Monday, April 25, 2011

All I Ever Really Needed to Know about Classical Music I Learned from TV and Movies

While heading out on a driving trip this weekend, my fiance and I thought it might be nice for a change of pace to listen to some classical music. In this misguided and clearly halfhearted attempt to feel more superficially cultured, I was surprised to find how many of the songs to which I could hum along with ease. When had I found the time to learn so many of these treasured pieces of classic music?

After reveling briefly in what I assumed must be my well-trained classical ear, I took a quick break from patting myself on the back to consider where exactly I had previously heard these tracks. Summer concerts in the park? Excursions to the community symphony? With all the reality TV watching and daytime napping that goes on at our place, these seemed to me like highly unlikely scenarios.

Suddenly, it occurred to me--childhood movies and TV! Of course. By mindlessly engaging in unspeakable amounts of passive entertainment as a child, I had accidentally gleaned a lifetime’s worth of classical music knowledge. Well, a lifetime for someone who knows nothing about classical music. But, I digress. I knew there must be others like me: others whose sole knowledge of classical music and opera stems from hours spent during our formative years parked in front of a glowing television screen.

This list is by no means comprehensive, nor is it completely exclusive to kids who grew up in the 90s. However, it is just pretty thorough for everything I could think of in a single sitting. As always, feel free to add your own favorites or bash my glaring omissions in the comments section.

Grieg’s In the Hall of the Mountain King--Inspector Gadget Theme Song

Film nerds (and, let’s face it, regular nerds, too) may also recognize this music from its presence in last year’s acclaimed movie The Social Network. “In the Hall of the Mountain King” served as the basis for the music playing during crew rowing montage. While others left the film pondering the larger implications of social networking in our increasingly technological world, I was far more concerned with why the team was rowing frantically to the theme song from Inspector Gadget.

Lizst’s Hungarian Rhapsody Number 2--Donald and Daffy Duck in Who Framed Roger Rabbit?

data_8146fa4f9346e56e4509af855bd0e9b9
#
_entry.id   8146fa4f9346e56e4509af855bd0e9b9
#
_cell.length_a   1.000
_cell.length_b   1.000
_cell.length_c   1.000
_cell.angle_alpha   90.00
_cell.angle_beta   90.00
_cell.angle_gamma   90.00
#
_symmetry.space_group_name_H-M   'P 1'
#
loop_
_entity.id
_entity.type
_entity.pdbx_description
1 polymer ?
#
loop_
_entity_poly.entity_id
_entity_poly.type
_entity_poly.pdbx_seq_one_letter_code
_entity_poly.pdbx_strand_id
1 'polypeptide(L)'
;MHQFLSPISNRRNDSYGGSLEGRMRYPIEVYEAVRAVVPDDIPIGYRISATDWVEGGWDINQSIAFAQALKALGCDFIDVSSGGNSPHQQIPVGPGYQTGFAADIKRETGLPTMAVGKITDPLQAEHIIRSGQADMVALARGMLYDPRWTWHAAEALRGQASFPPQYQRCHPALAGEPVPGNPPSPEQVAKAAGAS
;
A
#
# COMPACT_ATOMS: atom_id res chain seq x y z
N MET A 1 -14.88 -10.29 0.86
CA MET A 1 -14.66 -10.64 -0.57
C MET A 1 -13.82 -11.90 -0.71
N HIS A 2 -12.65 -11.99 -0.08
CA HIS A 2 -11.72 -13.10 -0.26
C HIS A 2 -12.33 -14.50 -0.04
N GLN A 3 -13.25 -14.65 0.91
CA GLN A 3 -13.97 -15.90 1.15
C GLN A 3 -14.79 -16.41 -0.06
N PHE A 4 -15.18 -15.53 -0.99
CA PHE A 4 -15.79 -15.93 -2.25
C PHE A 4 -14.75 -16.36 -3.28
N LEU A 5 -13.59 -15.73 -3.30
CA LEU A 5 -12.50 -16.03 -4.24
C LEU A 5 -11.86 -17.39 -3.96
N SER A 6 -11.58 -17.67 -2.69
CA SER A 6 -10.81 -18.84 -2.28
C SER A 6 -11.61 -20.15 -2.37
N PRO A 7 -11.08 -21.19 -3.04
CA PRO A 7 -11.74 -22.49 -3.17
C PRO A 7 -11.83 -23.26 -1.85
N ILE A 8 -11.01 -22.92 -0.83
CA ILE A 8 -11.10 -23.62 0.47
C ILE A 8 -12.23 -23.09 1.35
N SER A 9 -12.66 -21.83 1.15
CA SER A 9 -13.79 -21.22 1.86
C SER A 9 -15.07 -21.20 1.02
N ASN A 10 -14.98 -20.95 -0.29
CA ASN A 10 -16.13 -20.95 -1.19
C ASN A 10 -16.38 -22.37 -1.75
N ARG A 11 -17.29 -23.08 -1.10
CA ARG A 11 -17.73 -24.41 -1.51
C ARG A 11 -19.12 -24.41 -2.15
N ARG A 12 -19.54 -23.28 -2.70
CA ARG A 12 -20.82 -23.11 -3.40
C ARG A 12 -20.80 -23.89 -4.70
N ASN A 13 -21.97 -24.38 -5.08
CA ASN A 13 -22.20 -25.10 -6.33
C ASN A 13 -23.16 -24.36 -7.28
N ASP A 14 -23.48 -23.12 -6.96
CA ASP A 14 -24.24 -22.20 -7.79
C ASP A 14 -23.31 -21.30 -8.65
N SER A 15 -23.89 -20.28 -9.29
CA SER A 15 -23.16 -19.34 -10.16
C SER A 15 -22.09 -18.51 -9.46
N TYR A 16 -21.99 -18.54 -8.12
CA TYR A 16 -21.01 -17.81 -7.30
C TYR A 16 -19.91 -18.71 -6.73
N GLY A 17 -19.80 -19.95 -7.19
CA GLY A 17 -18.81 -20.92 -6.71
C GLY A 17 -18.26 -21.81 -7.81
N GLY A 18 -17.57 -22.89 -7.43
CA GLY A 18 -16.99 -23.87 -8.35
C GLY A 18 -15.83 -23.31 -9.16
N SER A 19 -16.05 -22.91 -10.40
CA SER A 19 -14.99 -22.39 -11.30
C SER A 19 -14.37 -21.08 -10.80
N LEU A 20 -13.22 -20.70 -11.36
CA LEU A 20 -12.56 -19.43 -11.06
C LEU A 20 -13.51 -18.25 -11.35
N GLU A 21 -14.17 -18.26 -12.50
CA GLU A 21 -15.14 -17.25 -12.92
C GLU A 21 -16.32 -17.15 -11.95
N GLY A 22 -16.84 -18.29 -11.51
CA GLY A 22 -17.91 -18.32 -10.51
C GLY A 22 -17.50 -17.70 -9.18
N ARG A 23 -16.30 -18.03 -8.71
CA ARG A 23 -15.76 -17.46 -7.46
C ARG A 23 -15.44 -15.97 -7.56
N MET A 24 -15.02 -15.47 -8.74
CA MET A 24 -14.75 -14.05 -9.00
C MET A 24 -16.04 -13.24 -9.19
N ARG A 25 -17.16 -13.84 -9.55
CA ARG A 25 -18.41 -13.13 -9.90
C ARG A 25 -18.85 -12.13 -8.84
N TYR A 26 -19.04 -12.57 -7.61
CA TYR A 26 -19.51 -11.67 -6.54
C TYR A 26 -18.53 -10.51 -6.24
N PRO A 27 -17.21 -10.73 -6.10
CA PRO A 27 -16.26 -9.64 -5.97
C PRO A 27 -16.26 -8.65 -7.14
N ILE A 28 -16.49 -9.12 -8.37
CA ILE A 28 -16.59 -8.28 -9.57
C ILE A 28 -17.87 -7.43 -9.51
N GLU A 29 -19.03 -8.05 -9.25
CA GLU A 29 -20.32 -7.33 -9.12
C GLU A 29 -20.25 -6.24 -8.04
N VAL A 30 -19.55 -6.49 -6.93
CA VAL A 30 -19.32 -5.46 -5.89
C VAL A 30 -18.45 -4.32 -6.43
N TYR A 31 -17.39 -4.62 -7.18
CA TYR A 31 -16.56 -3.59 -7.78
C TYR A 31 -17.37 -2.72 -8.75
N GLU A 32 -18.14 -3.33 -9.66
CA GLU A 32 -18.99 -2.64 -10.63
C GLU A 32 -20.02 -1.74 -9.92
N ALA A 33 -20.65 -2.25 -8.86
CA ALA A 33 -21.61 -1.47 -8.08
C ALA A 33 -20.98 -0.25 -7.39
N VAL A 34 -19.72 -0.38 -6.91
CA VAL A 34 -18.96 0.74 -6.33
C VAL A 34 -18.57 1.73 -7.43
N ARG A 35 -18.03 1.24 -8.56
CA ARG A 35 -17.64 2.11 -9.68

Now that I think about it, “Hungarian Rhapsody Number 2” has a more musical ring to it than “that dueling piano song played by popular cartoon ducks in a combo live-action/cartoon feature film.” I doubt that was Lizst’s runner-up title, yet it’s all I’ve ever known this piece to be.

Mouret’s Rondeau--Intro to Sesame Street’s Monsterpiece Theater

Some might argue it is also the theme to PBS’s Masterpiece Theater, but these regular installments of the Sesame Street versions are probably more memorable to those of who were children when it aired. Sesame Street does a lot of parodies that I can only assume are more for the benefit of parents forced to watch along. Just in case the children have a sliver of a chance of catching a reference, though, the parodies are always very literal--like in this case, creating an intro that looks almost exactly like the real Masterpiece Theater.

Largo al Factotum from Barber of Seville--Mrs. Doubtfire

The opening scene of Mrs. Doubtfire captures Robin Williams’ voice talents and general craziness in a focused way: by allowing him to fittingly channel his cartoonishness into an actual cartoon. Williams provides the semi ad-libbed voice-over for the animated footage, beginning with the well-known “Largo al Factotum” (many of us think of it as the Figaro song) from Barber of Seville. His operatics leave something to be desired, but he makes up for it with enthusiasm.

Sousa’s Stars and Stripes Forever--”Be Kind to your Web-Footed Friends” as seen here in Wee Sing in Sillyville

Most of us are familiar with Stars and Stripes Forever on its own, but the second version it has the added bonus of hosting alternate, nonsensical kid-friendly lyrics. Those of you who were fans of the Wee Sing series may recognize the above clip from Purple Sillyville resident Pasha’s home.

If you have no idea what this means, I suggest you watch Wee Sing in Sillyville immediately. I would love to say you won’t regret it, but that’s not a lie I’m willing to put in writing. Let me say instead you might regret it, but if you can sit through the above clip, you could probably manage to sit through the full 58 vaguely racially-conscious minutes.

Tchaicovsky’s Dance of the Sugar Plum Fairies--Original Tetris Music Number 1

This one is more popular on a mainstream level, so it’s safer to venture some readers may also recognize “Dance of the Sugar Plum Fairies” from a family Christmas outing to see the Nutcracker ballet or at least a viewing or two of Disney’s 1940 hit Fantasia. However, if for some reason you managed to not encounter it in one of those areas, you probably know it as Music 1 from the NES version of Tetris.

Verdi’s Anvil Chorus--Tiny Toon Adventures